Active internet users in rural India reached 3.3 million in March 2008, reveals an ongoing survey by I-Cube 2008 jointly undertaken by IMRB International and Internet and Mobile Association of India.
I-Cube, which traditionally mapped internet users in urban India, has for the first time covered rural India in the survey, which showed that 5.5 million people actually claimed to have used the internet and some point.
Since internet usage patterns in rural India is being mapped for the first time, the year on year growth of internet users in rural India could not be established in theis maiden survey.
Given the various government and private sector efforts to connect rural Indians, this was the right time to take the survey to rural India and find out the state of affairs there." said IAMAI president Dr Subho Ray, commenting on the research findings.
"In fact, penetration of internet in rural India is directly related to the activities of the government and NGOs," he emphasised.
Given the various government and private sector initiatives to connect rural India, especially the government-led National e-Governance Programme, it was important to bring rural India under the survey, especially as rural India will be figuring prominently in the business plan of internet companies.
Given the high levels of literacy in rural India and very low levels of English speaking population, the survey made a clear case of content and applications in local languages in order to ensure higher and faster adoption of internet in rural India.
Commenting on the study Mohan Krishnan, senior vice president BIRD, a specialised unit of IMRB International, said, "The rural market holds tremendous potential for any media.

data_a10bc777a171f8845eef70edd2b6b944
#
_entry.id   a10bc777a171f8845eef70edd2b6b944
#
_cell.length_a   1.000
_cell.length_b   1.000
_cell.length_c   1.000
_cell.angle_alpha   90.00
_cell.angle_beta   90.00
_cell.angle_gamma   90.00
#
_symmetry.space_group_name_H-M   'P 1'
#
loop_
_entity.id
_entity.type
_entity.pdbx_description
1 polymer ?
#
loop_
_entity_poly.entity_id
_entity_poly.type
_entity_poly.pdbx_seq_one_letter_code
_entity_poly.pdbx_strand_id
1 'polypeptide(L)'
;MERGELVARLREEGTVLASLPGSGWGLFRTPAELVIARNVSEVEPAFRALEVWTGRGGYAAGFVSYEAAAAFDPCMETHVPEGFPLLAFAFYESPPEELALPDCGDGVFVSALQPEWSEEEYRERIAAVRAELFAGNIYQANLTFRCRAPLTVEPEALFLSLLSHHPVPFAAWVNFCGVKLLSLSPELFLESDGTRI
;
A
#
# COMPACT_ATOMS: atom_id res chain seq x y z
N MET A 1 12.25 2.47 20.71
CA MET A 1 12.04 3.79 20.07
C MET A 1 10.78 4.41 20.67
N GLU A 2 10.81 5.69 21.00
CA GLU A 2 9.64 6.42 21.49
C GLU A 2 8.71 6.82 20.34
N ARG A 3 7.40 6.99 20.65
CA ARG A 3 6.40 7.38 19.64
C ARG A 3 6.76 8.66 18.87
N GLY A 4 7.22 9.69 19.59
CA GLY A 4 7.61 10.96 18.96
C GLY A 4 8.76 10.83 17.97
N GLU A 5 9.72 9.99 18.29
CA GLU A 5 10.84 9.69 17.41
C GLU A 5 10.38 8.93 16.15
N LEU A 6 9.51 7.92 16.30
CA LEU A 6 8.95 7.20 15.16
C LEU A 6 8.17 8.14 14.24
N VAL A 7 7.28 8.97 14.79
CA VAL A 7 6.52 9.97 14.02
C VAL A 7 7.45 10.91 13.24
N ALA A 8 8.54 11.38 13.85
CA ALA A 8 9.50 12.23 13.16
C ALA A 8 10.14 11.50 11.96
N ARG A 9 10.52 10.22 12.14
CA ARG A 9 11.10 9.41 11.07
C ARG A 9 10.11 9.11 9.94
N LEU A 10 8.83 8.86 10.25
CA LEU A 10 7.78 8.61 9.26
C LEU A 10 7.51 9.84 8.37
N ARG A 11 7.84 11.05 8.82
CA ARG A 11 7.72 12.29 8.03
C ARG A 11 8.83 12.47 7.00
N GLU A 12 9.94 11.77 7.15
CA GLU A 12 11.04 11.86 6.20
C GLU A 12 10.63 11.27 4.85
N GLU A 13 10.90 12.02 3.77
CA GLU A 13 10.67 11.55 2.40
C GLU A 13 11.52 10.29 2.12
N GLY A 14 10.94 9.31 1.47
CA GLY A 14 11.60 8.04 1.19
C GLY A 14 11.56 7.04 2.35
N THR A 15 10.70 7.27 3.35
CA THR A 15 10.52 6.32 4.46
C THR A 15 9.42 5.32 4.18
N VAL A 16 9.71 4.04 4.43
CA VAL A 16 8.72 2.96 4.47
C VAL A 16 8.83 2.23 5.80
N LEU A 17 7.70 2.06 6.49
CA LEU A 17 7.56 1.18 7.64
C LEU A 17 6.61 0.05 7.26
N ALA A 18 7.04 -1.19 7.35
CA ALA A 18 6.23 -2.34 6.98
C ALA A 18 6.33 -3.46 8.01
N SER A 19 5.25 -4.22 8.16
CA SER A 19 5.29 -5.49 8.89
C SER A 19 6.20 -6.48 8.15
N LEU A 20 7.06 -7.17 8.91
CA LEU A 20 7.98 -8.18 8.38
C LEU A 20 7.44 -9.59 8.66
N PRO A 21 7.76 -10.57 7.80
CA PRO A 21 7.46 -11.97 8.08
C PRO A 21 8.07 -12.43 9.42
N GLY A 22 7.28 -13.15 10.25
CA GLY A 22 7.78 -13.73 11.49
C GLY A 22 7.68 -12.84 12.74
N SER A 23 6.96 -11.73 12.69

However, for internet to flourish in rural India, the applications need to be in vernacular languages, preferably with Text to Speech capabilities. It would be better if visual symbols, graphics and rich media applications are used. The key question is whether we have the right infrastructure to support these applications."
Since this was the first survey of rural internet users, IMRB used an elaborate and comprehensive methodology.
First, clusters of states were created based on population density, per capita income and levels of literacy and then households were classified [SEC] on the basis of educational qualifications, occupation of the chief wage earner and type of the household into four categories R1, R2, R3 and R4.
Out of all the districts in the state, a sample of 6 districts were covered which were representatives of the population of a particular state. 6 villages were selected from each state based on six of the population and rural respondents from 6 villages across each selected district were interviewed.